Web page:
Concentrating on wedging himself between Matthew and the door, he trails off. When he succeeds, he hopes Matthew will simply let him go in peace, but alas a hand snatches the fabric of his shirt before he can head down the hall to Alfred's room.

"Matthew!" Arthur is furious, and he rarely becomes furious with a person as sweet as Matthew. "What the hell are you-?"

"Come hang out with me instead," the twin blurts, and it is enough to silence the both of them. How appallingly inappropriate, at a time like this! Yet there is a spark in Matthew's eyes and he goes with it, elaborating. "B-but not, y'know, not the sexual kind of 'hang out', just regular, you know, being out together as friends. We'll go to a park, o-or a café, or a library! We both love to read, remember? We can, um, we can talk, and uh-"

Arthur puts up a hand to cut him off. "Look. There is no way I am talking to you, let alone going anywhere with you, until you have an answer as to why you're behaving so strangely." Matthew tries to speak, but one severe look from Arthur shuts him up. "No. Take a deep breath. You are absolutely not allowed to talk yet. Do you understand?"

From behind them comes a sigh. "Don't get mad at Matt."

Together, the two turn to find Alfred emerging from the hall. Arthur would be happy to see him, except Alfred is missing some key articles of clothing: his shirt is gone, for one, and the zipper on his jeans has been yanked open. That, especially, gives him pause.

Arthur looks between the two twins. Matthew is looking at the floor, an ashamed expression on his face, hand rubbing vigorously at his neck. Alfred, on the other hand, looks right at Arthur, into his eyes. Though there is hesitance there, his stance is mostly firm. Arthur sees him there, with his shoulders back, his leg bent over the other casually, eyes filled with something that for some reason chills Arthur so that he asks, "What's going on, you two?" even though he knows exactly what is going on. What was happening even as he arrived. What is probably now straining to hear from behind the door to Alfred's room.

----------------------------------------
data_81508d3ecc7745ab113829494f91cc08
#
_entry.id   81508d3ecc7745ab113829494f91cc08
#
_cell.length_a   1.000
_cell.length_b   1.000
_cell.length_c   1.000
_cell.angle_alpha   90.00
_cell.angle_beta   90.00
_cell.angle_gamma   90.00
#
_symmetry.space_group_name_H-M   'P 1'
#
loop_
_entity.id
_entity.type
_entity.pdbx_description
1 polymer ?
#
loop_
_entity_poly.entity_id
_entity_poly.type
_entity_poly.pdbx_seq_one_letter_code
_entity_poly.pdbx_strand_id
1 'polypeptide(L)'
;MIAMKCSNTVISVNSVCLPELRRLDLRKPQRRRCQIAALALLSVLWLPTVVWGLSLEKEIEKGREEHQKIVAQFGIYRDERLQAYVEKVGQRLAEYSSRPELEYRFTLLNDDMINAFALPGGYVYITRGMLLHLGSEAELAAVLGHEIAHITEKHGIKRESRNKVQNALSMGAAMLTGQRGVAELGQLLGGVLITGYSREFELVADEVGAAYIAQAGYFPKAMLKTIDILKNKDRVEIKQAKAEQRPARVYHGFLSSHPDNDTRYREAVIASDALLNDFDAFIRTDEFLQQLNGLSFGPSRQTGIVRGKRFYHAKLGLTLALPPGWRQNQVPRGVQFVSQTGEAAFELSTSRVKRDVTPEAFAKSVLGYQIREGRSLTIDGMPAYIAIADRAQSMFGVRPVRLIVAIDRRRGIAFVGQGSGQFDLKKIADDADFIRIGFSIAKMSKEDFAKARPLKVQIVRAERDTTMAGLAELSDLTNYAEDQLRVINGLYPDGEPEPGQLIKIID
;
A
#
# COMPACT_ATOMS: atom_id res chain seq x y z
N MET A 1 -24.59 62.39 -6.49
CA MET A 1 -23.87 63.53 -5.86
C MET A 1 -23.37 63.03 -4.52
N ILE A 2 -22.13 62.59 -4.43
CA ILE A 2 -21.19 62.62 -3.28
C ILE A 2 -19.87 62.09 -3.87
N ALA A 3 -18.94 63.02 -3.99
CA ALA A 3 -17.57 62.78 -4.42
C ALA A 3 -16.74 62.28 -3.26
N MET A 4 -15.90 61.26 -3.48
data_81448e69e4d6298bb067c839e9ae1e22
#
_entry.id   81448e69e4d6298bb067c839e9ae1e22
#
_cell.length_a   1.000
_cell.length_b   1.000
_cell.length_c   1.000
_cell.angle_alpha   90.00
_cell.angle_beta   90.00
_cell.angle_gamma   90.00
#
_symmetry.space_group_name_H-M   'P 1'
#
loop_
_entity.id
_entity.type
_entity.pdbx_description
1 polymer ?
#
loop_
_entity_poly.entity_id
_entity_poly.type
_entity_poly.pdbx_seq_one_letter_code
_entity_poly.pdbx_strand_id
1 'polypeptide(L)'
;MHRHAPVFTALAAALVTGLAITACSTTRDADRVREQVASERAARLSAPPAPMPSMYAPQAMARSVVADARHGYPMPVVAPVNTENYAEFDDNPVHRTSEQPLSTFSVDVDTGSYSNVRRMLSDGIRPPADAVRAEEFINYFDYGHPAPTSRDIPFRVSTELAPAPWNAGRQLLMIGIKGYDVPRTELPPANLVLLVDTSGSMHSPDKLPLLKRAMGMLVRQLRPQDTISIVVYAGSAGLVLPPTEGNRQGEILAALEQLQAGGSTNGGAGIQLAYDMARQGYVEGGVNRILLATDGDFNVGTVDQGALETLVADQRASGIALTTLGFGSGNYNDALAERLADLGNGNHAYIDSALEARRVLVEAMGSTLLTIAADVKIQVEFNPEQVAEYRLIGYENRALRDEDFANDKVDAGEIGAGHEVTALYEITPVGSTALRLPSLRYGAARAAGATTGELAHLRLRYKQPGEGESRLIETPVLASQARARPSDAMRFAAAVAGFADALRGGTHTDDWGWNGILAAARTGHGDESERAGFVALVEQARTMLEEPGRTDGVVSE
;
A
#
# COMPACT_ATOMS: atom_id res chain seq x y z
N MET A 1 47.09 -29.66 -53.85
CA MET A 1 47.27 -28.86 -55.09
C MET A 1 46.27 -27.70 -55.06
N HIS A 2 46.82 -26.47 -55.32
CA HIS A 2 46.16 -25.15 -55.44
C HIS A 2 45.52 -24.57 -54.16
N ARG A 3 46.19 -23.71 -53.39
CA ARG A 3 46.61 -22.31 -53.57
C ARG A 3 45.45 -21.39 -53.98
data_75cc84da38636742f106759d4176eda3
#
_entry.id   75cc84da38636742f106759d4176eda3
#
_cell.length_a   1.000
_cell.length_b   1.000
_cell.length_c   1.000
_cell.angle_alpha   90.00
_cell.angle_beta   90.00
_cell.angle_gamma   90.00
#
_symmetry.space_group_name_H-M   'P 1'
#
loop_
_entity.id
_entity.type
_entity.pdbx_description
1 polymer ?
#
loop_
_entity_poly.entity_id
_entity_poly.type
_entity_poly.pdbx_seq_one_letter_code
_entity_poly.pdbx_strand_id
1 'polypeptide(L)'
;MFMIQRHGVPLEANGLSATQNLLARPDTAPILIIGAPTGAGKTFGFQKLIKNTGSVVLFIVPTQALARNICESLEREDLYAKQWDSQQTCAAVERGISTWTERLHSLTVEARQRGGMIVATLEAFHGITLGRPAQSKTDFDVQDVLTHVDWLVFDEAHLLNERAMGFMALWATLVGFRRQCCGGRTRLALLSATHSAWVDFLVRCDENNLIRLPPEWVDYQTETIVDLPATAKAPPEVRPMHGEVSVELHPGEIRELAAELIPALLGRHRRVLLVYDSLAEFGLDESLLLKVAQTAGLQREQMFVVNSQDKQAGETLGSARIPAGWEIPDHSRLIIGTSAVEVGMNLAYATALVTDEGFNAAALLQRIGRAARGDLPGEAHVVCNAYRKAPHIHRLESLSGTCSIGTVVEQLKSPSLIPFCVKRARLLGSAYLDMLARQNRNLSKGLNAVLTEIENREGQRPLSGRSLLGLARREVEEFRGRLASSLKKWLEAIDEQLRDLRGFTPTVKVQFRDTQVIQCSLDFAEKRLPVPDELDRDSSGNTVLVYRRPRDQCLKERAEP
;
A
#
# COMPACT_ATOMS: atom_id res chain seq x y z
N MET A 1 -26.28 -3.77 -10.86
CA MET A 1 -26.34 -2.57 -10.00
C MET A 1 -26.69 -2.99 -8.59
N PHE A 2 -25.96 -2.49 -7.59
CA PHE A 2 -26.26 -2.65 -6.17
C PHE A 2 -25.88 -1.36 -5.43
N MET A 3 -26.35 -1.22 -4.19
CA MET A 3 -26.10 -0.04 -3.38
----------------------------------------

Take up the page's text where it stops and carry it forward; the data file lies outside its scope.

"I think we should break up," Alfred says.

As if this is a queue, Alfred's door begins to open down the hall. Alfred doesn't notice until after Arthur does, and by then it is too late to stop the well-manicured hand from pressing the door flat against the wall, from propelling that dreaded figure outwards into the hall.

Francis doesn't even pretend to be surprised to see him. "Oh, Kirkland. You're here." His smile is smug, self-satisfied.

Now Alfred's gaze is heavy, too, filled with shame to match his brother's. "I'm sorry," he states hollowly, repeating lines from a script. "I didn't want you to find out like this."

Arthur wants to believe Alfred. This boy he adores.

But the thing is, it's Sunday. Mrs. Jones's busiest work day. The last day of the weekend. A day Alfred promised not to throw parties because Mrs. Jones gets home late and needs her rest, because school starts the next morning, and it's the only day he and Arthur can be together in peace.

It's Sunday. Alfred invited him here.

"You… you total, utter shit-head!" Arthur wishes he had just about anything in his hands right now so could throw it at Alfred. "You piece of fucking shit!"

He stomps up to the bare-chested boy and jabs a finger at his chest. "Where do you get the nerve, the fucking audacity, to just… fuck this all up?"

Alfred purses his lips like he desperately wants to reply but knows he shouldn't. Bewildered at his silence, Arthur spins around, and sees that even Francis is pretending to inspect his nails. "Cowards!" he declares. "You fucking asshole cowards! You're hiding behind each other and you won't look at me, and why the hell not? Isn't this what you all wanted? Isn't it? To fucking… to show stupid little Arthur Kirkland how awful he's been? Show me, then!"

They won't look at him, so he screams, "Show me!"

Arthur wishes the shove he landed on Alfred's chest would have sent him stumbling back, but it doesn't. Blindly, Arthur tries to punch the taller boy, but is thwarted when Alfred finally wakes up and retaliates, grabbing Arthur's wrists and immobilizing him. He yells at his ex to calm down, but Arthur Kirkland has been too tightly wound for far too long to halt the rapid pace at which he's now unraveling. If he ever stops, he thinks, it'll be because there's nothing left of him.

"Why are you doing this to me?" he sobs, still trying desperately to wrestle free of Alfred's harsh grip. "Anyone! Anyone at all, could have… have anyone…"

He's crying too violently now to understand, but Alfred thinks he gets the gist of it. Softly, like he's scolding a child, Alfred says, "Yes, I could have anyone. But I chose Francis. I chose him for the same reason you despise him." He leans in, and Matthew is awestruck by how childish, how cruel his brother's next words are. "He's just that much better than you."

Arthur's eyes meet Alfred's then, green fires smoldering with hatred. "I wasn't talking about you, trash."

He is released from Alfred's grip and nearly flies into a wall, but he is already far too mortified to be bothered by this. Teeth grit, eyebrows narrowed, Arthur plants his feet and pulls from the very core of his being a scream. "I can't believe you'd do this to me! I am the best you could ever hope for! I am the one who is better than you! I am worth something, and you! You are a god damned piece of trash!"